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Wake Island

Wake Island

Wake Island is a coral atoll having a coastline of 12 miles (19 km) in the North Pacific Ocean, located about two-thirds of the way between Honolulu, 2,300 statute miles (3,700 km) to the east and Guam, 1,510 statute miles (2,430 km) to the west.

 

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Megan Mockler

Megan Mockler

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During the succeeding two centuries, there is no record of Wake save under the title of Lamira (Look Out) or Discierta (Desert Island), both reported in the general vicinity of Wake, on the track of Spanish transpacific treasure ships plying between Mexico and the Philippines. In 1796 Captain Wake arrived, locate the atoll accurately, and gave it is eventual name; shortly after, a British fur ship, Halcyon, made a similar landfall and independently reported the discovery.

Article:   The Defense of Wake
Source:  Offline Book/Journal

The capture of Wake Island was part of the Japanese war strategy, and fell under the jurisdiction of the IJN Fourth Fleet under the command of Admiral Shigeyoshi Inoue. Born on December 9, 1889, in Sendai in the Tohoku region of Japan, Inoue attended the Imperial Japanese Naval Academy, graduating in 1909. As a midshipman, Inoue served on several ships, including the "Soya" on its cruise to Manila, Brisbane, Sydney, Melbourne, Singapore, Hong Kong, and Keelung.

Article:   Wake Island 1941: A Battl…
Source:  Offline Book/Journal

Wake Island's strategic importance was recognized long before hostilities commenced between the United States and Japan. In 1796 Captain Wake located the atoll accurately, landed, and named it after himself. In 1840 Charles Wilkes USN landed with a survey party including the naturalist Titian Peale, and stayed for several weeks, sampling and surveying. Wilkes named the southwest island after himself and the northwest island after Titian Peale.

Article:   Wake Island 1941: A Battl…
Source:  Offline Book/Journal

The atoll consists of three islets, Wake islet, the largest, on the southwest, has the shape of a V, the arms of which are about two and three-quarters land miles long. Each arm is continued as a separate islet, there being a narrow channel between it and the end of the arms of the V. The western ends of the two islets are connected by a sweep of flat reef, which continues as a narrow border around the three islets. Enclosed is a rectangular lagoon with depths up to fifteen feet. This measures about two and a half miles northwest -- southeast by one and a third miles wide. The southeastern portion of the lagoon becomes shallower until it ends in a large expanse of hard white sand which dries at low tide. The entire atoll measures about two and a half by five miles.

Article: Wake Island
Source: Wake Island

And so the Japanese garrison sat on Wake Island for two years, suffering the occasional U.S. bombing raid, but no land invasion. In that time, 1,300 Japanese soldiers died from starvation, and 600 from the American air attacks. Two days after the formal Japanese surrender onboard the USS Missouri, Sakaibara capitulated to American forces, which finally landed on the island. Sakaibara was eventually tried for war crimes and executed in 1947.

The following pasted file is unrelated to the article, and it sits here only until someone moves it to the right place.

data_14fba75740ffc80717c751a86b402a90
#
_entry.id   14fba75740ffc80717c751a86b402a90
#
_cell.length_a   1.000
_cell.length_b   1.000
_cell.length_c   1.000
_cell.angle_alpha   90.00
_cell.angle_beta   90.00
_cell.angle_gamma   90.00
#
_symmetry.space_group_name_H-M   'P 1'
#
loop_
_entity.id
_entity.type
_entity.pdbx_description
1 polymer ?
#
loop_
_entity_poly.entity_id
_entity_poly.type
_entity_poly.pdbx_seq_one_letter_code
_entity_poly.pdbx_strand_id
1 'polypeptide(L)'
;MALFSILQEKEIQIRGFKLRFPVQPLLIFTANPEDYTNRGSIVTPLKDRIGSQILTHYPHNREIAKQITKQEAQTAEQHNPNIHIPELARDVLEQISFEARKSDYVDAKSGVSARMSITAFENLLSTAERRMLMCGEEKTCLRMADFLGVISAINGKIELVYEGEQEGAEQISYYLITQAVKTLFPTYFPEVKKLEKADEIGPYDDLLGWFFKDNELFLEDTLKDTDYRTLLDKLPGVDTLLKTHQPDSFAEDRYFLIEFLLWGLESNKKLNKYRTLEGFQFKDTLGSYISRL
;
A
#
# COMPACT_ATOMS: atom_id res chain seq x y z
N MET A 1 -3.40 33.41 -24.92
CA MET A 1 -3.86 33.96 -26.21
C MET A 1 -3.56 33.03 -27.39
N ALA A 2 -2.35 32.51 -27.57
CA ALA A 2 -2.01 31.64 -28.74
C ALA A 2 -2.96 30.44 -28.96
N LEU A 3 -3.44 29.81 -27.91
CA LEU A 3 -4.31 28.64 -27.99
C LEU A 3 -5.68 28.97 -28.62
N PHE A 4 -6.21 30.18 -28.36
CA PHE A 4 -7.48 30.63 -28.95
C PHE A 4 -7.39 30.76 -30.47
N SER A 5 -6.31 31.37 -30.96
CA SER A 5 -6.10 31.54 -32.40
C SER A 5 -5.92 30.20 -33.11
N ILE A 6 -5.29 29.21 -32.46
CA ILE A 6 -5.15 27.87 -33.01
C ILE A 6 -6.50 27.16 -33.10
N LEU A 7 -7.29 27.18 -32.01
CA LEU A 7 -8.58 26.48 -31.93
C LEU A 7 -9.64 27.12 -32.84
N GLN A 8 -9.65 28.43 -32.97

Article: Japanese surrender on Wak...
Source: History

Wake Island was one of the islands bombed as part of a wider bombing raid that coincided with the attack on Pearl Harbor. In December of 1941, the Japanese invaded in force, taking the island from American hands, losing 820 men, while the United States lost 120. The United States decided not to retake the island but to cut off the Japanese occupiers from reinforcement, which would mean they would eventually starve. Rear Adm. Shigematsu Sakaibara, commander of the Japanese forces there, ordered the 96 Allied prisoners of war who had been left behind shot dead on trumped-up charges of trying to signal American forces by radio.

Article: Japanese surrender on Wak...
Source: History

2 Oct. 1568 - Wake Island discovered by Spaniard, Alvaro de Mendana, who named it San Francisco. Two Spanish ships, the "Los Reyes" and "Todos Santos", landed finding neither food nor water.

Article: HISTORY
Source: HISTORY

The island was attacked repeatedly for the duration of the war by the United States. On September 4, 1945, the remaining Japanese garrison surrendered to a detachment of the United States Marine Corps. In a brief ceremony, the handover of Wake was officially conducted.

Article: History of Wake Island
Source: History of Wake Island

The US annexed Wake Island in 1899 for a cable station. An important air and naval base was constructed in 1940-41. In December 1941, the island was captured by the Japanese and held until the end of World War II. In subsequent years, Wake was developed as a stopover and refueling site for military and commercial aircraft transiting the Pacific. Since 1974, the island's airstrip has been used by the US military and some commercial cargo planes, as well as for emergency landings. There are over 700 landings a year on the island.

Article: History of Wake Island
Source: History of Wake Island

Wake Island, about halfway between Midway and Guam, is an atoll consisting of the three islets of Wilkes, Peale, and Wake. The islets were discovered by the British in 1796 and annexed by the U.S. in 1899. In 1938, Pan American Airways established a seaplane base, and Wake Island was used as a commercial base for several years. On Dec. 8, 1941, it was attacked by the Japanese, who took possession on Dec. 23. It was surrendered by the Japanese on Sept. 4, 1945.

Article: Wake Island
Source: Infoplease
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